Lisbon is one of Europe’s great capital cities, and its ghostly narrow streets that wind their way across the city’s hills also make it one of the most atmospheric. Whether you’re the type of traveler that is searching for historical monuments, museums, and art galleries, or are after a cultural experience featuring local music and traditional foods, this city located on the banks of the Tagus River is bound to impress and thrill all visitors. If you’re considering booking a city break Lisbon is a destination you won’t want to miss. Here are just a few of the things that the Portugal’s capital has to offer.
This UNESCO World Heritage Site is one of Lisbon’s most famed and attractions and elegant structures, presenting one of the finest examples of Late Gothic Manueline architecture. The monastery’s origin dates back to 1495, and has a close connection to the renowned explorer Vasco da Gama, who spent the night in prayer at this site in 1497 before departing on his expedition to the Orient. Today visitors have the opportunity to see Vasco da Gama’s tomb, which is one of many important historical relics to be found within the monastery.
Belém Tower is located nearby to Jerónimos Monastery, and is another World Heritage Site and important work of architectural design. The tower, which is built of lioz limestone, played a major role in defending Lisbon from invaders, and was also a ceremonial gateway for naval explorers and military expeditions leaving Lisbon.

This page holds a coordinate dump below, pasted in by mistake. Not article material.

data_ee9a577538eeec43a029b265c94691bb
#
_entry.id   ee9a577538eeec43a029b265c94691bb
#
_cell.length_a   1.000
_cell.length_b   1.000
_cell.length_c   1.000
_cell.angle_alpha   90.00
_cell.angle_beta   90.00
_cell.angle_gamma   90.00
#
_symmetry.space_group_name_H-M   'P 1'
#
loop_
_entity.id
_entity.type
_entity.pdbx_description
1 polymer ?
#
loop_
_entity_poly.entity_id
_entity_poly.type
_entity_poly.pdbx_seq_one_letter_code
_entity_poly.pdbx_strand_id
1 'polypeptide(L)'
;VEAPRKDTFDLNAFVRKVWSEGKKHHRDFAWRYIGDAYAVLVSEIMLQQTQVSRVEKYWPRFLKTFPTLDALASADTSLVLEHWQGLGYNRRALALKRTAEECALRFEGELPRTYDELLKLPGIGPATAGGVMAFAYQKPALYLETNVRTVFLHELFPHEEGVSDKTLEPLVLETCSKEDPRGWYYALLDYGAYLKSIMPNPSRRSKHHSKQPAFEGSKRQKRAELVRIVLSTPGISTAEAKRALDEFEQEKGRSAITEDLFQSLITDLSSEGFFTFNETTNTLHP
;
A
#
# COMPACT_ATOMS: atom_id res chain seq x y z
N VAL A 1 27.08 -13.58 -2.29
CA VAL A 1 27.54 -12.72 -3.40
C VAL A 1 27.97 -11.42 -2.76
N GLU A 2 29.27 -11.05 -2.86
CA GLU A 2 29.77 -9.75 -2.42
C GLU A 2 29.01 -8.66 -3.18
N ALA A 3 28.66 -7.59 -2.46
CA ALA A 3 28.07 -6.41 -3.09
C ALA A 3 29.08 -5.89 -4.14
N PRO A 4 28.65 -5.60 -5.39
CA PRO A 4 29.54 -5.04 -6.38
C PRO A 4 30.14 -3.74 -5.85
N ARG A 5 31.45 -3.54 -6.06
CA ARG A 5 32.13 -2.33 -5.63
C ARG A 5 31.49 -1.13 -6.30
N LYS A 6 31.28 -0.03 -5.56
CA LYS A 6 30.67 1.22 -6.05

Parça de Comércio
More commonly known as the Terreiro do Paço, this square located near to the Tagus River was once home to the Royal Ribeira Palace. The palace was lost in the 1755 Lisbon earthquake, which caused a tsunami and fires, eventually destroying much of the city. The current square was redesigned following the earthquake and features a statue of King José I overlooking the waters of the Tagus.
São Jorge Castle
The Moorish castle overlooking the historical centre of Lisbon is São Jorge Castle, a strategic military fortification and palace, with archaeological sites dating back to the 2nd century BC. Following the reconquering of the city of Lisbon during the Second Crusade, the castle served as a royal residence for Afonso III, and later King Denis I, then King Ferdinand I.
To get a traditional taste of Lisbon food there is no better place to go than one of the local Tascas, eateries run by locals and serving-up traditional family type recipes. These small restaurants will not only provide you with an amazing meal, but they will also give you a taste of the local way of life. Don’t be surprised to hear some Portuguese folk music inside or nearby any Tasca.
Whether it’s your first time to Portugal or you’re returning for another visit, the atmosphere and history of Lisbon will leave you swept away.